by Eliora Rios
When coming to love one’s queerness in the church a terrifying question arises: “How is it possible to love a community that has so often questioned or simply condemned your existence as a human being?” As a queer Catholic, this is a question I have asked myself hundreds of times. I have spent my entire life trying to find an answer to how I can be faithful to all sides of my identity, but the journey has been long and difficult.
Growing up in the rural south, being Catholic was already an isolating factor within many of the communities in which I lived. Our community was always small, conservative and vicious to all outsiders. I can recall a litany of anti-LGBT+ sentiment that spewed from every aspect of that toxic community from the church to the school, hatred flowed. Needless to say, I was hiding my queerness as I found out myself. At first, I turned the question inward towards myself, decrying why I was made in such a way, but over time the hatred turned outward.
As the questions continued to rise within my life more and more frequently, I began doubting my faith. I remember so many times I would feel so lost and abandoned, thinking to myself: “Why? Why was I made this way? Made to be hated.” To actually continue my survival and grasp on to the fragments of false community that I still had, I was forced to hide every imperfect aspect of myself: top of the list being my budding queer identity. I cursed God for making me so imperfect, and the church and every parishioner and townie for enforcing these standards. I felt truly alone, and for a time I could not reconcile my identities.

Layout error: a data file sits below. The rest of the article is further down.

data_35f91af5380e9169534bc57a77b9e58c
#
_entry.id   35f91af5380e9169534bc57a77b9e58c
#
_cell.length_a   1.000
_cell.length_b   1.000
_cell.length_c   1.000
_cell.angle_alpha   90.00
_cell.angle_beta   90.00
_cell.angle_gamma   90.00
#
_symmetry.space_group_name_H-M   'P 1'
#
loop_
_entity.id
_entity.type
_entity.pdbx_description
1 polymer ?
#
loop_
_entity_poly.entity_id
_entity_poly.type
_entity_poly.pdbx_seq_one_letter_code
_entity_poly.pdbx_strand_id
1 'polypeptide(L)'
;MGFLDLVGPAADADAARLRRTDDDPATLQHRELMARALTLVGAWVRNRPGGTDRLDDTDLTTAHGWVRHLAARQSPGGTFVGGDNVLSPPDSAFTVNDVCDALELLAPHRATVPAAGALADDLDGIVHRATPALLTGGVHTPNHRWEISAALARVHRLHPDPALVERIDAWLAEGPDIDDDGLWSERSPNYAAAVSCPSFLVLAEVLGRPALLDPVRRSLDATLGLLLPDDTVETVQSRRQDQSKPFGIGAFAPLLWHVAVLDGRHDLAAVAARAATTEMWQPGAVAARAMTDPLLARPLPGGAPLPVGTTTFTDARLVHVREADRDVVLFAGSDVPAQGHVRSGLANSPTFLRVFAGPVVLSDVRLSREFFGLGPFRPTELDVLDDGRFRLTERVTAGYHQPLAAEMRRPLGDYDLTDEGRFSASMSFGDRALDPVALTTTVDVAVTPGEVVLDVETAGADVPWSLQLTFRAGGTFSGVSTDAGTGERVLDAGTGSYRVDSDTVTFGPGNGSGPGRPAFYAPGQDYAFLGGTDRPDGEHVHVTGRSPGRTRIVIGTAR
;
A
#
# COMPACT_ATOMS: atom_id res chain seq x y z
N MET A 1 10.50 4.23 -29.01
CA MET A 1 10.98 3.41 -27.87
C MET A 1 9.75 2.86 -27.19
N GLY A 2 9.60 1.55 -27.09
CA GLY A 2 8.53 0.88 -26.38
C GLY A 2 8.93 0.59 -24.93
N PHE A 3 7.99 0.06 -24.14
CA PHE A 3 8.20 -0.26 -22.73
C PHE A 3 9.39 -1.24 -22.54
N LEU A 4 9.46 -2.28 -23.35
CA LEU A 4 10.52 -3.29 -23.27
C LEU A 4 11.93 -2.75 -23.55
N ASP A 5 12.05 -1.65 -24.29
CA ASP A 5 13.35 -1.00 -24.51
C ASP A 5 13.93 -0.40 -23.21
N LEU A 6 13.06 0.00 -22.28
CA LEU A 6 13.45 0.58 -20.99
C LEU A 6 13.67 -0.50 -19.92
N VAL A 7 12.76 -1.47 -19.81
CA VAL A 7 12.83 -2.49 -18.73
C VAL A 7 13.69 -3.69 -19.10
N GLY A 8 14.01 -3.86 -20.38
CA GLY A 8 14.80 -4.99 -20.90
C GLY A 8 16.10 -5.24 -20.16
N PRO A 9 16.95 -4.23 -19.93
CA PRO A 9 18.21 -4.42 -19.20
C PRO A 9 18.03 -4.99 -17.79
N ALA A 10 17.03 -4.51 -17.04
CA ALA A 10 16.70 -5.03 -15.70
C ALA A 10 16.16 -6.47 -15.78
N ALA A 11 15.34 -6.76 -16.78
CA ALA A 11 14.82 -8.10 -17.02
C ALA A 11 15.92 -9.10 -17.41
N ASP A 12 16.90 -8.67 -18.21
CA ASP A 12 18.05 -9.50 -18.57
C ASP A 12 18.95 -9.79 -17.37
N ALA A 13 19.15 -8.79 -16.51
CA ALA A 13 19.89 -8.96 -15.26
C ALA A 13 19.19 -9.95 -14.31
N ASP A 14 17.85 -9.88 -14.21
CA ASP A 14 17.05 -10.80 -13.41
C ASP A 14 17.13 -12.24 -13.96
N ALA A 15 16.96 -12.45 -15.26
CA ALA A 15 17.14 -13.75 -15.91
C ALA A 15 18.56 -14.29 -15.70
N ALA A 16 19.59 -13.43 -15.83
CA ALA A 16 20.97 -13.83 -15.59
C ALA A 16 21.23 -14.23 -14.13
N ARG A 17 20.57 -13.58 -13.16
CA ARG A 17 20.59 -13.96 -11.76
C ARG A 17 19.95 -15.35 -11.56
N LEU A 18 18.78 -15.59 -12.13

When I came to DePaul, I wanted nothing to do with my faith. I was already so isolated from my faith. I would pass by CCM and feel a dull numbness; a pang for the faith that I had all but completely forsaken. That was until my friend convinced me to go on the Search retreat. It was there that my eyes were fully opened! There were many other queer people within the faith who asked the same question! Many who found their community here at DePaul. I have found that here I feel accepted, not as a fragmented, half-hidden wretch, but as a whole and complete person! Through them, and through the compassion of the non-LGBT+ members as well, I found God’s true love again in them.
I recognize that the church as a whole has so far to go with our community and I still work constantly to rectify the negativity I still have for those who once condemned me, but I have found my answer to the question I have asked over and over again. How do I bring them together? Through love, compassion, and understanding! We are not condemned to constantly be part of a community, we can leave, build our own, or find the one that fits us perfectly, and mine is here at DePaul.